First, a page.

Not all the couturiers of the world have collected in Western Europe. Not all the fashion designers presenting their haute couture pieces at Paris Fashion Week are born in Italy, Spain or France, either. Some of the greatest artists come from another part of the world, where the language is Slavic instead of Latin-based, where the fashion industry is inspired by vastly different designs, and wherein Ulyana Sergeenko can be hailed the Red Queen by fashion media outlets. The Russian couturier and street-style star is certainly not one to miss a grand opportunity to showcase her amazing works, and we are extremely glad to see that. She devoted the breathtaking Ulyana Sergeenko Couture spring/summer 2015 collection to her family and the Caucasus, bringing a high dose of drama and romance to the scene.
The 33-year-old designer and fashion blogger was born in Kazakhstan, while her marriage to Russian-Armenian billionaire Danil Khachaturov opened up the world of fashion more clearly. With her contributions for top designers gone without due credit, Sergeenko decided it was time to create her own line, an eponymous fashion label that would be founded in 2012 in Paris. She utilizes much from Russian military, literature and fairy tale influences, while her husband’s Armenian background also opens up new cultural advantages that make her designs positively unique.
The Ulyana Sergeenko Couture spring/summer 2015 collection itself was inspired by Georgian and Armenian costumes, an artistry that has been developed throughout the past century. The main source of inspiration was Sergei Parajanov’s “The Colour of Pomegranates” silent film, with specifically olden Armenian motifs present throughout the collection. Whether the designs appear on the hems of the skirts or the edges of those slits high on the thighs or even simply swirling all around the place, the evidence of the cultural mix is quite evident. Unfortunately, too many from the West would miss the references. Sergeenko’s collection looks to be something out of a dream, where there seems to be no common theme, but each piece is more enticing, more extravagant, more unbelievably imaginative than the last.
One trend that does flow seamless across the board is the hairstyle, wherein the center parted long hair is pulled up into a sleek top knot, the colors keeping to dirty blondes and golden browns. The shoes tend to stick to flat heels, though it appears as if the shining velvet pumps in a multitude of colors are strong competition. You do find ankle strapped sandals as well, alongside simple peep-toes. And when it comes to those arm candies, we simply swoon! Lovely horse, rooster, sheep and other animal motifs smoothly translate into little bags, which are quite like real pieces of art. Equally bedazzling is the Georgian drums resembling handbag patterned with blossomed pomegranate tree motifs. There is very little continuity when considering all the 36 pieces in the Ulyana Sergeenko Couture spring/summer 2015 collection.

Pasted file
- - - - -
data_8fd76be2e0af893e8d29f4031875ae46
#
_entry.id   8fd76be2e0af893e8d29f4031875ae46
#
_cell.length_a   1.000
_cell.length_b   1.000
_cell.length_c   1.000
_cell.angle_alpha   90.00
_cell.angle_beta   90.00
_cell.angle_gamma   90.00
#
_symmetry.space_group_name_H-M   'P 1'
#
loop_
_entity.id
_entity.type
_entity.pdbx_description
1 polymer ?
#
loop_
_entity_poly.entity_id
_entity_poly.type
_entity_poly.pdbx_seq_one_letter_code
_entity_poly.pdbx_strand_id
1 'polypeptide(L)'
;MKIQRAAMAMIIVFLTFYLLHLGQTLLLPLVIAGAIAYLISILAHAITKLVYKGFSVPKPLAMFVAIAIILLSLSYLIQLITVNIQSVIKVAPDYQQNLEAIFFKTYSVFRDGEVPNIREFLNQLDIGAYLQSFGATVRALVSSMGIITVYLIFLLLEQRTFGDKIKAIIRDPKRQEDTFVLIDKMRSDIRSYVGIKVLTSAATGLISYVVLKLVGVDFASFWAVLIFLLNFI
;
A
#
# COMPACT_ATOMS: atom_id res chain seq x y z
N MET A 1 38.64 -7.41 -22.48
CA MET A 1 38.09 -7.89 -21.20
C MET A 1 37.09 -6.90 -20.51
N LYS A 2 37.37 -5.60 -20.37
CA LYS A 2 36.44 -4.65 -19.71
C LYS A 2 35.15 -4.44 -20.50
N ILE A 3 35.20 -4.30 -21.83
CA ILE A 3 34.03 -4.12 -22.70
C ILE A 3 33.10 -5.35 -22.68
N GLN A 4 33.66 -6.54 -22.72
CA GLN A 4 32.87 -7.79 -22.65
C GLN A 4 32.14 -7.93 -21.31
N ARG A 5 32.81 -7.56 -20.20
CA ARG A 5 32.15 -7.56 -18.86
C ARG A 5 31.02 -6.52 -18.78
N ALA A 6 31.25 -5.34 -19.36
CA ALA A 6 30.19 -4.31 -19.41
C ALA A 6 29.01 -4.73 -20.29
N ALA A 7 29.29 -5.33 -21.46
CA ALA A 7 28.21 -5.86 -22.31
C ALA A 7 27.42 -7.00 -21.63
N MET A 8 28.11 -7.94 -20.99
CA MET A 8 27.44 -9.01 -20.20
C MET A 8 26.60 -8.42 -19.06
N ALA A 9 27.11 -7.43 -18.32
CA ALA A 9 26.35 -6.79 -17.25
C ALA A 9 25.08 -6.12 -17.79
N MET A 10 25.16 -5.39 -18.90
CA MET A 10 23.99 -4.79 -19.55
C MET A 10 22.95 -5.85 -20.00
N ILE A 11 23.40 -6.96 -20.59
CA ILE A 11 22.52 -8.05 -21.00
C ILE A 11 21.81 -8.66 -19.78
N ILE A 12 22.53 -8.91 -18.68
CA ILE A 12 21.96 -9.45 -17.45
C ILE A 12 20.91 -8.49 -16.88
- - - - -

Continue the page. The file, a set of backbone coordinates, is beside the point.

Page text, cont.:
Some of the more intriguing pieces include the Armenian-themed designs at the beginning, with the flower petal style hems and focus on a more demure look. Even the third number to be presented has a rather conservative meets modern feel, with a strapless gown that has a flown train and falls closer to the ankles in the front. The black headscarf offers a rather interesting old-fashioned look that captures one’s attention as well as that feathery handbag. Feathers do appear to be trending among many of her other pieces as well.
The curved flower petal hem translates into puffed skirt dresses as well, particularly one specific white lace design that we’ve fallen in love with. It’s simply delectable, like a good fairy out of a children’s tale. The off-the-shoulder cut at the top and the triangular sliver of skin on the abdomen present a more modern look to the otherwise enchanted princess from the snow-capped mountains of Russia. Each piece is just a bit more adorable than the last, and Ulyana Sergeenko is certainly one couturier worth taking seriously. The Czarinas are certainly back, to quote the New York Times.
Photos courtesy of Ulyana Sergeenko